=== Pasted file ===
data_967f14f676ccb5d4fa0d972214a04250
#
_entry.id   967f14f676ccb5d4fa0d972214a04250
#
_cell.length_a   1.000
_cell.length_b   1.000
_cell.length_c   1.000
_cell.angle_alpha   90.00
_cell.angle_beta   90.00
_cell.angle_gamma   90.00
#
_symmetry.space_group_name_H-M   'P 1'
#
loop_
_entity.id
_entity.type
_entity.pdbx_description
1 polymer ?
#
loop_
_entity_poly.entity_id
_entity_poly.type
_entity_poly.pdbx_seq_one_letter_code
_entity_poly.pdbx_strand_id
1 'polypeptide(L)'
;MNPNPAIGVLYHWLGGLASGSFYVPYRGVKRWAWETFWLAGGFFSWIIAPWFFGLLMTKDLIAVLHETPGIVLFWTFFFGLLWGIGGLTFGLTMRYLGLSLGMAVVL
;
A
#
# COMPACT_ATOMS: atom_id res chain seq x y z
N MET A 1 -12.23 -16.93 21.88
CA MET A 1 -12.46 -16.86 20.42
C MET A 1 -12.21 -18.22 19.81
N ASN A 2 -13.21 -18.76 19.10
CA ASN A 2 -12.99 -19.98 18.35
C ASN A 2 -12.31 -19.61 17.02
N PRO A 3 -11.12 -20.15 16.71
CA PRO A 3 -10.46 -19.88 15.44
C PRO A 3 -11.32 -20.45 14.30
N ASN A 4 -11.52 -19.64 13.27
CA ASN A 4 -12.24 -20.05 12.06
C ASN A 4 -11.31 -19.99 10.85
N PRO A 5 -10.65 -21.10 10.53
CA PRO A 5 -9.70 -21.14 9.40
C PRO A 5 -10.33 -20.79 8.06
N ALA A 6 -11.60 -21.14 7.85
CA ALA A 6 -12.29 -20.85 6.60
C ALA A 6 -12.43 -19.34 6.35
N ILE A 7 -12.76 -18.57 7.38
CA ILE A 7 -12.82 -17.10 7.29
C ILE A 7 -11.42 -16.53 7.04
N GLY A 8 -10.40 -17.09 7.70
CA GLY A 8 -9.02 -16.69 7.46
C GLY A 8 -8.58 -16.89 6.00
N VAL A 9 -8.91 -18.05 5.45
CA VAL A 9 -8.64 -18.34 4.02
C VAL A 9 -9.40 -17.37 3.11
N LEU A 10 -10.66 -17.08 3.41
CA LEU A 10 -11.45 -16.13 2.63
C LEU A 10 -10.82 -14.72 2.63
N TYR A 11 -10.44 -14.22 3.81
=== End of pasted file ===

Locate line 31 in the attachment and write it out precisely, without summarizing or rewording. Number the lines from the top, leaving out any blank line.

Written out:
N MET A 1 -12.23 -16.93 21.88